He dashed back across the road, hurried up to his office, snapped at his secretary not to disturb him, seized his telephone, and had almost finished dialing his home number when he changed his mind. He put the receiver back down and stroked his mustache, thinking... no, he was being stupid. Potter wasn't such an unusual name. He was sure there were lots of people called Potter who had a son called Harry. Come to think of it, he wasn't even sure his nephew was called Harry. He'd never even seen the boy. It might have been Harvey. Or Harold. There was no point in worrying Mrs. Dursley; she always got so upset at any mention of her sister. He didn't blame her - if he'd had a sister like that... but all the same, those people in cloaks... (Harry Potter)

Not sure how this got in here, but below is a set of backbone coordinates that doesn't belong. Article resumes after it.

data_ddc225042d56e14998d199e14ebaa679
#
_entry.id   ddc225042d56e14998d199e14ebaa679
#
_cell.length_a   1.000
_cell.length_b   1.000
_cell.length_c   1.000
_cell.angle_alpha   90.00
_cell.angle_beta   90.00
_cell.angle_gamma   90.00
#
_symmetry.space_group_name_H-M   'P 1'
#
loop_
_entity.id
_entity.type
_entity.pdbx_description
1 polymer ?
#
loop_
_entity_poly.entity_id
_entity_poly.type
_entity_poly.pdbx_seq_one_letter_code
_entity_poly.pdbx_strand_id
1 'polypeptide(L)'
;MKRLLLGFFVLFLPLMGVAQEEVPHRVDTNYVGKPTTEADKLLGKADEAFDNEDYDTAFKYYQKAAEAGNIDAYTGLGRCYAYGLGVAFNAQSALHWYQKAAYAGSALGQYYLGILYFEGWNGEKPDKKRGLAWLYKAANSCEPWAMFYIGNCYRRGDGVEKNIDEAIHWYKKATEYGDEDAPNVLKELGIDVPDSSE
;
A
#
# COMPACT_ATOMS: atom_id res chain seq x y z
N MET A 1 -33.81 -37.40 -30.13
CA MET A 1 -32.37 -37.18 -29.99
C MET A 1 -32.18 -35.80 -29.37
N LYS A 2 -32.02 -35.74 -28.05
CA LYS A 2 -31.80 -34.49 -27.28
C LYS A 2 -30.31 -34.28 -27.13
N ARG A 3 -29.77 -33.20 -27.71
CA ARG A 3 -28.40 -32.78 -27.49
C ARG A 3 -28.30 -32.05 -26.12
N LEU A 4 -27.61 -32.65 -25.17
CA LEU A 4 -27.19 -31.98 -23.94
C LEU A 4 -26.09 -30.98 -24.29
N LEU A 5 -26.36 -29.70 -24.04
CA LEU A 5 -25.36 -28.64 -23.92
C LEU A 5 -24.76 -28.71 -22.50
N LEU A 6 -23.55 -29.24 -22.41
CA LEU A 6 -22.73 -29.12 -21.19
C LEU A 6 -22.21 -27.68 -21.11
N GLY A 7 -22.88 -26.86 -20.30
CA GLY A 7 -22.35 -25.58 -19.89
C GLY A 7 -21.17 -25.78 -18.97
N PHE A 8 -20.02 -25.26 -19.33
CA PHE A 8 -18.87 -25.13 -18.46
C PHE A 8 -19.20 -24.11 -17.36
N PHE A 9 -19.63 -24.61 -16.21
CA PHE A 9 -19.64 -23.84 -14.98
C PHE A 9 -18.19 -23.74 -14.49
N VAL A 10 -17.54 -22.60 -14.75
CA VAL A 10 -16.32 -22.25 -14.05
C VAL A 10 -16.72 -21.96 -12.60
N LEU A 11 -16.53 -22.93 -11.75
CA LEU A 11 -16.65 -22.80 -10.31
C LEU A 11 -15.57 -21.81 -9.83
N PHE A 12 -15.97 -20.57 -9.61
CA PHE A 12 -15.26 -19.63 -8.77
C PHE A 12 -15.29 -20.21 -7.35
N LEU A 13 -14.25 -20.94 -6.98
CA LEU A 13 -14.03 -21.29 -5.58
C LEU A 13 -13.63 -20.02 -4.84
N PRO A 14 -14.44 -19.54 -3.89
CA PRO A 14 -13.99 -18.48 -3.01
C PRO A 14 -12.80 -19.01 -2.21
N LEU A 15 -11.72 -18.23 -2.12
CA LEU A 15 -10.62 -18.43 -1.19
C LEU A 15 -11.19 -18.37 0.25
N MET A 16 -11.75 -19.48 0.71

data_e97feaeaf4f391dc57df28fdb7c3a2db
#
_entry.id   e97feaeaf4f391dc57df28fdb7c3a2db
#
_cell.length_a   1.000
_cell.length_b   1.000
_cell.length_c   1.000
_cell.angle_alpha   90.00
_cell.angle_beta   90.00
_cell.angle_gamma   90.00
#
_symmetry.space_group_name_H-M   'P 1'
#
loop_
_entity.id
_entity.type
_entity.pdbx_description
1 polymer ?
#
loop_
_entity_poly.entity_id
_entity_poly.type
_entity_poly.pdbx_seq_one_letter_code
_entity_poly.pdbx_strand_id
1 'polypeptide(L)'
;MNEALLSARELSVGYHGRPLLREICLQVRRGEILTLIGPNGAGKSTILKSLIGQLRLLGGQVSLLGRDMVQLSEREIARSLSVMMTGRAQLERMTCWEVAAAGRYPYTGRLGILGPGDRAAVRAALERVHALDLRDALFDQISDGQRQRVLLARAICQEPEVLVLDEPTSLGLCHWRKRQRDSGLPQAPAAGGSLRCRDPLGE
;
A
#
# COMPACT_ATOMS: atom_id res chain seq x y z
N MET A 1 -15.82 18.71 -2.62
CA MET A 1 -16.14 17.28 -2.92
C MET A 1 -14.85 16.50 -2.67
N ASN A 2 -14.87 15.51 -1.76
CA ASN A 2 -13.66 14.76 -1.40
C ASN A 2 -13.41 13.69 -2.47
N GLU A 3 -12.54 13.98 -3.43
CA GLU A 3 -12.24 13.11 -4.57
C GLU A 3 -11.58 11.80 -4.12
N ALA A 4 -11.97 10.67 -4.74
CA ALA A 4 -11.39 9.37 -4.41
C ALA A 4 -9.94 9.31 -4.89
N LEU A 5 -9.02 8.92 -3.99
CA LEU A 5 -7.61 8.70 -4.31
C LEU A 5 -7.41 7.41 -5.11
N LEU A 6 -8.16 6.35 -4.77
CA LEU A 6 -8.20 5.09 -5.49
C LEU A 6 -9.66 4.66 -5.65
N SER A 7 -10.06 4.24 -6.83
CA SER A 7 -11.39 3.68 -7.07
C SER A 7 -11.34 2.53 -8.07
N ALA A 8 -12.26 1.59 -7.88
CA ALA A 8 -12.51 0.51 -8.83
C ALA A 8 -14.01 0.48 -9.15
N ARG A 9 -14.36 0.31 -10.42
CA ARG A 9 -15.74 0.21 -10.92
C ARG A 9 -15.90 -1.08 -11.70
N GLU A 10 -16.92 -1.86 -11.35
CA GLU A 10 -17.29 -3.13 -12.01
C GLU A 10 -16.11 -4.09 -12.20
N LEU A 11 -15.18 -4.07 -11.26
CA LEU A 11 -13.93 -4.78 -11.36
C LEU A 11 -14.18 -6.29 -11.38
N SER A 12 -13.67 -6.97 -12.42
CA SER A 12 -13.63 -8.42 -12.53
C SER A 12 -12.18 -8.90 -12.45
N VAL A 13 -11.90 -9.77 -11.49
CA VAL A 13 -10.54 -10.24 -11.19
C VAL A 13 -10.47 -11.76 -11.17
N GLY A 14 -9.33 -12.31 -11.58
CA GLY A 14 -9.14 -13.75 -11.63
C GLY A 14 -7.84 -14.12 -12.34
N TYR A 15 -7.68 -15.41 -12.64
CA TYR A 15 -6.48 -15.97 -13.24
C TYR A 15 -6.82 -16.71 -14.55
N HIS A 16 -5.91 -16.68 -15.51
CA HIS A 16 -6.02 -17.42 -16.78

Does the past perfect tense ought to be put because of the previous past perfect tense? : I think if there’s not the tense before, ‘might’ alone, as a past tense, could express possibility of his thinking. So to speak, the previous sentence makes a kind of unfulfilled condition for the latter sentence – if he had seen the boy, he might have known the exact name.